Do you hope that Misty will be the beginning of a more culturally and racially diverse West End?
It could be. I hope it will be. I think it will help to open doors. I wouldn’t be here if it weren’t for people before me and [the West End] is getting better. We’ve got Kwame [Kwei-Armah] over at the Young Vic, for example, and others on their way up. I hope [Misty] opens more doors for creators and for people looking to make less mainstream work. The nature of the play in itself isn’t what usually would makes it into the West End, so I hope it changes what people think will make a successful West End show.


Still haven’t seen the smash-hit sensation that is Misty? Book your tickets now and get a free seat upgrade* here!

★★★★ ‘Arinzé Kene is blazingly charismatic’ (Evening Standard)
★★★★ ‘Inspiringly individualistic’ (Daily Telegraph)
★★★★ ‘This firecracker of a show arrives with a bang in the West End’ (Metro)

With thanks to Arinzé Kene.
*Upgrade offer ends 17th November

London Theatre Weekly News Round-up: five-star openings, critically acclaimed transfers and more!

This week we’ve got so many openings and transfers to announce, it feels like Christmas came early! We’ve also got casting news for the UK & Ireland tour of Les Misérables. Read on!

Marianne Elliot’s Company is quickly racking up four- and five-star reviews after its opening on Wednesday. Critics are calling it “glorious,” “heavenly,” and a “tour de force reworking” of Sondheim’s 1970 musical. No surprise that it’s now extended to 30 March 2019.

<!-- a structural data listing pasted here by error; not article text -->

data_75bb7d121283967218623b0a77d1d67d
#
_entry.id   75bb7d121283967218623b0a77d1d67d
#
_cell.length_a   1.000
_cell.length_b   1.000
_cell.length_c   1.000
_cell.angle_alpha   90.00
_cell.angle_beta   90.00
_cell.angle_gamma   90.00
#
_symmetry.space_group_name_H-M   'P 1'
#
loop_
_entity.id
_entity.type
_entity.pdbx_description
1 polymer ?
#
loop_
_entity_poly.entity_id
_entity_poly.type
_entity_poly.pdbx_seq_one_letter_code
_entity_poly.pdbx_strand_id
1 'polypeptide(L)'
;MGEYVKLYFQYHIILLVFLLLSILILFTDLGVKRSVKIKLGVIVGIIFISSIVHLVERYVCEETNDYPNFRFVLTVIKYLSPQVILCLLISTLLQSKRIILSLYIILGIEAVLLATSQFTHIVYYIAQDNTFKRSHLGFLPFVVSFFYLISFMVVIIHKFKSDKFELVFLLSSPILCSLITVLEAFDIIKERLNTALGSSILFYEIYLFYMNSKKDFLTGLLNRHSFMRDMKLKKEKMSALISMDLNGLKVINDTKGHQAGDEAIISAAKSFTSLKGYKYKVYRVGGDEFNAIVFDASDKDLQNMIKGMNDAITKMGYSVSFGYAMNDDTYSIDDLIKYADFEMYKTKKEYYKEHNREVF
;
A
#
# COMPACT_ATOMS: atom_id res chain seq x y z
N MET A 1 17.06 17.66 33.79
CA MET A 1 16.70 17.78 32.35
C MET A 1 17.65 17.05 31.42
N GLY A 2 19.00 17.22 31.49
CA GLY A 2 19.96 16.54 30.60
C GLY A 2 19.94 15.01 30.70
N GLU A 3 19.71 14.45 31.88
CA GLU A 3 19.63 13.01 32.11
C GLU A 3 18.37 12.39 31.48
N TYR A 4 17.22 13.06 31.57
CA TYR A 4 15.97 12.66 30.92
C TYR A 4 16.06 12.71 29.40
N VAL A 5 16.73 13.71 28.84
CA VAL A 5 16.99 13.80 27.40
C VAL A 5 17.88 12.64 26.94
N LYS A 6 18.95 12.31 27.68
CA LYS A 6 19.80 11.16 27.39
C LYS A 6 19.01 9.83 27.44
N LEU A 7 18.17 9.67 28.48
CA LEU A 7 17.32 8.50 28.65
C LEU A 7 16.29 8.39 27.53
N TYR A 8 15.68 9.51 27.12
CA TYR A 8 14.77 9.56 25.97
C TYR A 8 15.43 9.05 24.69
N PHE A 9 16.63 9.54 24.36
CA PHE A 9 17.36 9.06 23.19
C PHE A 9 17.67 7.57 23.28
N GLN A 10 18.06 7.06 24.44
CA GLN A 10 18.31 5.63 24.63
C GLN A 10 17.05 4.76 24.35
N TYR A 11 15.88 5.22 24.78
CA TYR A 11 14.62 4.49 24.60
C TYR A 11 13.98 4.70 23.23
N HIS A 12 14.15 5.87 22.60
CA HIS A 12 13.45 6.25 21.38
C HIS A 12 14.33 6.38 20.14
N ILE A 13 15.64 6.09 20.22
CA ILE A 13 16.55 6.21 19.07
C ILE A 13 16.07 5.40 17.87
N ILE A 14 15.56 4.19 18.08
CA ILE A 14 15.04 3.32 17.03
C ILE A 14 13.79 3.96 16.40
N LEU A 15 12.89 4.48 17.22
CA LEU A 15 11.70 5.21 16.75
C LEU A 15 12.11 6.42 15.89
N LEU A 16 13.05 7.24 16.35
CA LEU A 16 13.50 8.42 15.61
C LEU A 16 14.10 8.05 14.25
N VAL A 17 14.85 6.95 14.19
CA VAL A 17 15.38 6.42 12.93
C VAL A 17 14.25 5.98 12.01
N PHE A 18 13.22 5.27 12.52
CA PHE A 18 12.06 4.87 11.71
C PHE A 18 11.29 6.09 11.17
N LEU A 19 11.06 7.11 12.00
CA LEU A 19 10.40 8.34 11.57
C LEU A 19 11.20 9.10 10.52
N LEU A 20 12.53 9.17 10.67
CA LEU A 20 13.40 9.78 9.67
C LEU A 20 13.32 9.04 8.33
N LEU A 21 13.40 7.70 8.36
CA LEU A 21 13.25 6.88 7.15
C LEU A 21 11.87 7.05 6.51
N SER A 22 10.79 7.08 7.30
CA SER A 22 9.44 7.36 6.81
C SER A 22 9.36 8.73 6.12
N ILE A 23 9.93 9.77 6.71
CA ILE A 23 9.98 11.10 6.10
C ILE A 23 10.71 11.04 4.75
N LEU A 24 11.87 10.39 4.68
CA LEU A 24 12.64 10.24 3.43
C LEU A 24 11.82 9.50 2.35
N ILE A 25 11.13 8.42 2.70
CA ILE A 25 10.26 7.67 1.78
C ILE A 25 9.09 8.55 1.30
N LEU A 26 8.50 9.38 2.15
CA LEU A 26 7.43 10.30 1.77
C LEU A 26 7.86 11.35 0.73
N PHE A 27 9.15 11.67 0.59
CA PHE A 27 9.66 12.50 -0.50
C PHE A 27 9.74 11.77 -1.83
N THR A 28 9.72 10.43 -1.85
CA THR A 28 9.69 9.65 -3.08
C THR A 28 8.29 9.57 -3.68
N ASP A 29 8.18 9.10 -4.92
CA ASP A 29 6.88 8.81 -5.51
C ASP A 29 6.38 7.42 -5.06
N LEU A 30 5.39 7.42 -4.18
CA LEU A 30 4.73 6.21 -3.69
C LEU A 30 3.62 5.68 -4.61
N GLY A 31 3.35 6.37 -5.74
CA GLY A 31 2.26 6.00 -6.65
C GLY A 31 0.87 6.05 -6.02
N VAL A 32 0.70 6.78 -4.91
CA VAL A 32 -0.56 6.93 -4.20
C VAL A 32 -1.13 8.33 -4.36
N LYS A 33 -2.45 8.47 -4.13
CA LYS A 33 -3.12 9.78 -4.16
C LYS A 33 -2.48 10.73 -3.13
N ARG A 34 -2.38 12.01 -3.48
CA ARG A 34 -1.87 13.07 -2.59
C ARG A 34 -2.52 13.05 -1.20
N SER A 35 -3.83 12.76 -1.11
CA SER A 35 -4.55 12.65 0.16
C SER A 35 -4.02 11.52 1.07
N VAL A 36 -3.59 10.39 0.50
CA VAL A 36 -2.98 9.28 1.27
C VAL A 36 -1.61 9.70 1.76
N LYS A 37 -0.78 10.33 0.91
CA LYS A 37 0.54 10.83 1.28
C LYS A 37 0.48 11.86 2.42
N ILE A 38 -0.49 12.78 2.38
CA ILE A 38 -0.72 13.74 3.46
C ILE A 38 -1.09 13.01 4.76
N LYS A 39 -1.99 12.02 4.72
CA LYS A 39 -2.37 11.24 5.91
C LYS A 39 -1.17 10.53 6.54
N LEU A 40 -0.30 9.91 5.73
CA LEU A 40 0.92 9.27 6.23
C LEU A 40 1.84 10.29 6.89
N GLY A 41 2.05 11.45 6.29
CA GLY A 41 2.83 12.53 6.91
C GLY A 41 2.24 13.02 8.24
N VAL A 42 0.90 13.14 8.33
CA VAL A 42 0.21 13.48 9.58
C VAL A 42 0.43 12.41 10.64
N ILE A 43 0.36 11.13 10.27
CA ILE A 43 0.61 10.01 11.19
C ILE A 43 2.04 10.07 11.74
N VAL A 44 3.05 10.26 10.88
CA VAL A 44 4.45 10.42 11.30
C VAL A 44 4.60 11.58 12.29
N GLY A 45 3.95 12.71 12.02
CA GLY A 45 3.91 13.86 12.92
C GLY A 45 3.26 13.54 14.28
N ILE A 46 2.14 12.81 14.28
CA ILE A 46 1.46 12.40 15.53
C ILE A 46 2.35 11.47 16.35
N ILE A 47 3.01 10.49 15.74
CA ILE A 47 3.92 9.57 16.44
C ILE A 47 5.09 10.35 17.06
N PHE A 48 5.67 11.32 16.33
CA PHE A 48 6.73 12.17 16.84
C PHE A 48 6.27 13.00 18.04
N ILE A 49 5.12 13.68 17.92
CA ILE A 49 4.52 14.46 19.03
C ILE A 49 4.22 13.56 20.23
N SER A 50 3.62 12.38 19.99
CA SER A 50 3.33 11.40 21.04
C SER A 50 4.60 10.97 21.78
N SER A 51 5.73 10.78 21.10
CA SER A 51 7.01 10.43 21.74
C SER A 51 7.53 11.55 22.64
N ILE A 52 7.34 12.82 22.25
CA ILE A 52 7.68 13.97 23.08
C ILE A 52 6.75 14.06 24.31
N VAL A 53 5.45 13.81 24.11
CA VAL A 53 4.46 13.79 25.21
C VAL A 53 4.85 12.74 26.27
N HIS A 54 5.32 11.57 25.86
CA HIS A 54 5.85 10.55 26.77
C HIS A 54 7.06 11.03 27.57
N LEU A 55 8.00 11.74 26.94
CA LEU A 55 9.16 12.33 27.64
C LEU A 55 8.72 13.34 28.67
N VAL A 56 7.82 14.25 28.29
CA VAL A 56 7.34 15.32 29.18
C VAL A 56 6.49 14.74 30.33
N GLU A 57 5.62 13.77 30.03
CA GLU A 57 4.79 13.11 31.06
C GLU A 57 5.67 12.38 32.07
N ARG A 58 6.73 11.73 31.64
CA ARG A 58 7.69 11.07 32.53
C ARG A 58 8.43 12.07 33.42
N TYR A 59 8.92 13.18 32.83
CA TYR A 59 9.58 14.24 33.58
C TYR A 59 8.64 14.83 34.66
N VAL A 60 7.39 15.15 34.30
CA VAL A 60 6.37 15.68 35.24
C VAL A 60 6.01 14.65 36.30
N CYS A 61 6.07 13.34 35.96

Critics are equally impressed with The Inheritance, which opened last Saturday. It’s already been described as “a minor masterpiece” and “a work of rare grace, truth and beauty to make E.M. Forster proud.” It seems to be getting five-star reviews all around. You can read our review here.

Production still from The Inheritance London
The Inheritance

The National Theatre production of The Lehman Trilogy will transfer to the West End. Starring Simon Russell Beale, Adam Godley and Ben Miles, the play tells the story of financial services firm The Lehman Brothers: chronicling its founding, rise, and ultimate collapse in 2008. Sam Mendes (The Ferryman) directs, with the National Theatre cast reprising their roles. The Lehman Brothers opens at the Piccadilly Theatre 11 May 2019, with tickets on sale this November.

Aspects of Love will transfer to the West End from Hope Mill Theatre. After a critically acclaimed run in Manchester, Aspects of Love will visit the Southwark Playhouse from 7 January to 9 February 2019. It’s especially apt since 2019 will mark the show’s 30th birthday. This production of the musical by Andrew Lloyd Webber, Don Black and Charles Hart will star many of the original Hope Mill Theatre cast members, including Kelly Price, Felix Mosse, Jerome Pradon, Minal Patel and Eleanor Walsh as Jenny Dillingham. Jonathan O’Boyle directs.

The 50th anniversary production of Arthur Miller’s The Price will transfer to the West End in early 2019. David Suchet and Brendan Coyle will reprise their roles from the Bath production, with Adrian Lukis and Sara Stewart joining them. The Price will play Wyndham’s Theatre from 5 February to 27 April. Tickets are on sale now.

Full casting is announced for the UK & Ireland tour of Les Misérables! OK, OK, we know it’s not London theatre, but it’s still pretty exciting. Joining Killian Donnelly as Jean Valjean will be Nic Greenshields (Javert), Katie Hall (Fantine), Martin Ball (Thénardier), Sophie-Louis Dann (Madame Thénardier), Harry Apps (Marius), Tegan Bannister (Eponine), Will Richardson (Enjolras), and Bronwen Hanson (Cosette).

headshots of Killian Donnelly, Katie Hall, and Nic Greenshields
Killian Donnelly, Katie Hall and Nic Greenshields will star in the UK & Ireland tour of Les Miserables